Dividends in demand when rates are low
Income Investors favour businesses with a good dividend policy
By Alexandra Cain
Equity markets have been hot in recent years, but there is still plenty of opportunities to identify decent yield-generating investments, say the experts.
According to the Janus Henderson Global Dividend Index, listed companies paid out more than $USL25 trillion in dividends in 2017, about 8 per cent up compared to the previous year.
Jane Shoemake, investment director global equity income with Janus Henderson, says companies are able to attract investors when they have a good dividend policy.
"This is well established in Europe, the UK and Australia, and a dividend-paying culture is now providing opportunities across Asia Pacific, with notable dividend growth from Japan and selected emerging markets," she says.
Shoemake says investing globally gives investors exposure to a broad range of income opportunities. However she warns against chasing yield without considering the underlying strength of the company and its ability to generage cash to pay dividend. She notes high-yielding equities can be more risky than their lower-yielding counterparts, especially when share market gains push yields down.
"The high-yielding companies that are left can be structurally challenged businesses or companies distributing a high percentage of their earnings as dividends that may not be sustainable. An investor simply focusing on yield, and not on a company's ability to generage free cash flow to pay and grow its dividend, may end up owning a disproportionate percenatage of these companies."
She recommends investing across a diversified list of moderate-yielding companies, with attractive cash flow characteristics and the potential to offer both dividend and capital growth over the medium-to long-term.
Turning to the local bourse, Andrew McAuley, chief investment officer, private banking Australia for Credit Suisse, notes that over the last year a yield-oriented Australian equities portfolio has produced a lacklustre return.
"While the ASX 200 has risen 13 per cent for the year ended June, high-yield sectors such as telecommunications, utilities and financials have underperformed. Telecoms and banks in particular have suffered from strong competition and more restrictive regulation. This has led the market to question the sustainability of dividends," he says.
McAuley believes the best way for investors to achieve their return goals is through investing in a portfolio that includes a range of investments that produce yield.
"By combining bonds, equities and alternative Investments such as infrastructure or hedge funds, returns are smoothed, and the Investor can realise profits over time to augment yield." He says while bonds may not look attractive in a rising-yield world - corporate bonds with a strong credit rating are currently producing only around 3 per cent in yield to maturity bonds ' objectives are Income and capital ability.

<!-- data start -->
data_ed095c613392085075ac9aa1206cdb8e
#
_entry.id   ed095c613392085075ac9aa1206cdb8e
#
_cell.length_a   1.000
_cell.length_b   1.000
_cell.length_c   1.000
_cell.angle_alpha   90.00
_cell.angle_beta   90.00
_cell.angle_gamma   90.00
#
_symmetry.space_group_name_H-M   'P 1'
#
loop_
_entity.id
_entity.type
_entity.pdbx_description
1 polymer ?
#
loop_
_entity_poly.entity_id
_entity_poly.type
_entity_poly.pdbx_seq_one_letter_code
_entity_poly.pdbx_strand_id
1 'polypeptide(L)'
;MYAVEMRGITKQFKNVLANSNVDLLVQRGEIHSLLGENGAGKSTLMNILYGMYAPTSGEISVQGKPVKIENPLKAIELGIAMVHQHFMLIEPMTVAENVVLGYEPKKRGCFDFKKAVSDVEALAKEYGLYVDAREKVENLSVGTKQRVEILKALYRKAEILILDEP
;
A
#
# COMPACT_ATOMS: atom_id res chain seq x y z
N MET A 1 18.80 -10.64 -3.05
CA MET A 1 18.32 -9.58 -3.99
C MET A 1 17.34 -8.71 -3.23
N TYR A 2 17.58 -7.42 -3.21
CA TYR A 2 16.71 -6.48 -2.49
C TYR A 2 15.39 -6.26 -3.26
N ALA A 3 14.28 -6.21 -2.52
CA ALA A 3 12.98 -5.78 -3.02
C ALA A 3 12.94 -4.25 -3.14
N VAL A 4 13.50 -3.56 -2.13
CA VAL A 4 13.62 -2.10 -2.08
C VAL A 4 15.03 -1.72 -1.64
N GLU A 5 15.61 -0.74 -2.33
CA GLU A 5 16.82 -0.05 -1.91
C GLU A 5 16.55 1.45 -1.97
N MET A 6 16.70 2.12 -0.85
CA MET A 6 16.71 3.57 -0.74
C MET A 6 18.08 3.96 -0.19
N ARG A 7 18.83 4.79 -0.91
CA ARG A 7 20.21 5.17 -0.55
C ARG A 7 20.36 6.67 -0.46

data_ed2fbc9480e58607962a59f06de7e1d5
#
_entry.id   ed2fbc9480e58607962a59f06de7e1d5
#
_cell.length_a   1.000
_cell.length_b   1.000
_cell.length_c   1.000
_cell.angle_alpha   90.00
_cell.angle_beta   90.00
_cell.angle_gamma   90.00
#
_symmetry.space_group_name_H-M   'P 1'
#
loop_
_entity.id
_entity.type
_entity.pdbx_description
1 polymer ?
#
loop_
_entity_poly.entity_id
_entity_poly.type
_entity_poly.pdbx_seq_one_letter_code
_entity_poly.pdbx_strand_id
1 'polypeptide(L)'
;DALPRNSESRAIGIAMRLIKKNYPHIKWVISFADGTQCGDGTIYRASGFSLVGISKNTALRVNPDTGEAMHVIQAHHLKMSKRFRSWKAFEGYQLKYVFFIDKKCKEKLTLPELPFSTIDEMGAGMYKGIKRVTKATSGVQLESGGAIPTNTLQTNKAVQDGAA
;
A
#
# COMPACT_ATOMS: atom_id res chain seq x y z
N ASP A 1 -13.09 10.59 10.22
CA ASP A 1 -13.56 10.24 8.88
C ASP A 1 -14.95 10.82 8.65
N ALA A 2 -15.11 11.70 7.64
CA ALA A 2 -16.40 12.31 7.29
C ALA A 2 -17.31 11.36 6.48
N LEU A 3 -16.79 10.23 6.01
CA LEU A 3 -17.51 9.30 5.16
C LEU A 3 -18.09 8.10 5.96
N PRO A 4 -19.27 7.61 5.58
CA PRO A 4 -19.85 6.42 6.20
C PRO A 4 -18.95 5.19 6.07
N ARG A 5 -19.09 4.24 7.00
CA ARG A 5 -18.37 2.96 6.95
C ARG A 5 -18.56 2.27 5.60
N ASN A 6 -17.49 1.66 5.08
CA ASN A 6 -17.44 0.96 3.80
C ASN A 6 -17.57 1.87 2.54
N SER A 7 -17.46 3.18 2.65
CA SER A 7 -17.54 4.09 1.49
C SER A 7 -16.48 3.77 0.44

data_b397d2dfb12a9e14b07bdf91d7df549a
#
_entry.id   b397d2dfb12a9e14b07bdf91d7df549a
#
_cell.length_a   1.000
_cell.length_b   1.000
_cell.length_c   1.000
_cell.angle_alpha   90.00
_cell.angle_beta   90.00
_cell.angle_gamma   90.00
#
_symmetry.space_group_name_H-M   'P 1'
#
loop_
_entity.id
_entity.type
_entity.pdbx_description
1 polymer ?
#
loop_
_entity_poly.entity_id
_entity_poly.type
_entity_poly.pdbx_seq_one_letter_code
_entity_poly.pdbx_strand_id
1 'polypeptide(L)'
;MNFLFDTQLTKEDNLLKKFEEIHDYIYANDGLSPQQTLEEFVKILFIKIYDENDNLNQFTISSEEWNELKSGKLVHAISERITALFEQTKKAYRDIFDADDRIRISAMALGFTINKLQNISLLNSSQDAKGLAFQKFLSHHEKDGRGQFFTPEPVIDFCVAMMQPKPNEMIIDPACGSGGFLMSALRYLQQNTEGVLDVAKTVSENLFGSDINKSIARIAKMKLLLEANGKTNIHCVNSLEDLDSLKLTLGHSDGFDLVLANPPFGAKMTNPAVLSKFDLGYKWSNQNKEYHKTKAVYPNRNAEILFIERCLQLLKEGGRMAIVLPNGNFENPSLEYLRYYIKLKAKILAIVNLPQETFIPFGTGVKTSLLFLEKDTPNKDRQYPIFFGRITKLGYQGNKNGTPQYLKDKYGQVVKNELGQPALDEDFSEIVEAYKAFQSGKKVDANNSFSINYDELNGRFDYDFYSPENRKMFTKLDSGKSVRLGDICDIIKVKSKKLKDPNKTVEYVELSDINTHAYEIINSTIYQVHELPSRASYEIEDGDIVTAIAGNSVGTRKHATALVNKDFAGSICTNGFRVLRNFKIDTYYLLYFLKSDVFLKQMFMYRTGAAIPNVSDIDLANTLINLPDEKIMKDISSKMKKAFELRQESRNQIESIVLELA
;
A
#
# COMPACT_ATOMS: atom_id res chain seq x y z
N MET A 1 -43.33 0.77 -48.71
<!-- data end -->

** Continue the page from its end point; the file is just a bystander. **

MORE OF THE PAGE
"Also, not all fixed-income Investments are alike. Floating rate notes, higher yield debt and syndicated loans can produce good returns in a rising yield environment, and can be accessed through funds."
According to McAuley, adding bonds to a portfolio does not necessarily mean the sacrifice of return. "Looking at data from 1998 on, a simple portfolio with 50 per cent in both long duration bonds and Australian equities, that is rebalanced annually, would have achieved a return slightly above the ASX 200, but with much lower volatility."
He notes poor returns from yield sectors have seen Australian investors crowd into stocks with growing earnings such as those in the healthcare and small local technology sector.
"The price to earnings multiple of the ASX 200 Industrials ex Financials sector is almost at an all-time high relative to the valuation of the broader market. Growth stocks are rare and expensive in Australia. We argue, despite the attraction of franking credits and a generally higher yield, a portfolio should include international equities where the opportunity set is much deeper, and risks can be spread further."
How to achieve a good yield without increasing risk in a low-interest-rate environment has been a conundrum for investors in recent years.
"This is the magic question and in investing there's no such thing as a free lunch. What's extremely important is that within this process investors identify and understand what any new or additional risk factors are," says Stuart Fechner, director, retail research relationships at Bennelong Funds Management.
"Typically, to generate an increased yield some level of additional or at least different risk is involved," he says.
James Carlisle, head of research at InvestSMART, observes investors do not have to add risk to generate yield, they just have to give up growth.
"If you go beyond the return expected from an assest class, say 7 per cent to 8 per cent for shares, then you'll be exposed to negative growth. So, if you're buying a stock with a yield of 10 per cent, the share price or the dividend is likely to fall. It still might make a decent investment - it just depends how much it falls," he says.
Fixed-interest investments have an important role to play. But exactly what that role is depends on the investor's view of the direction of rates and, when it comes to dividends, company profits.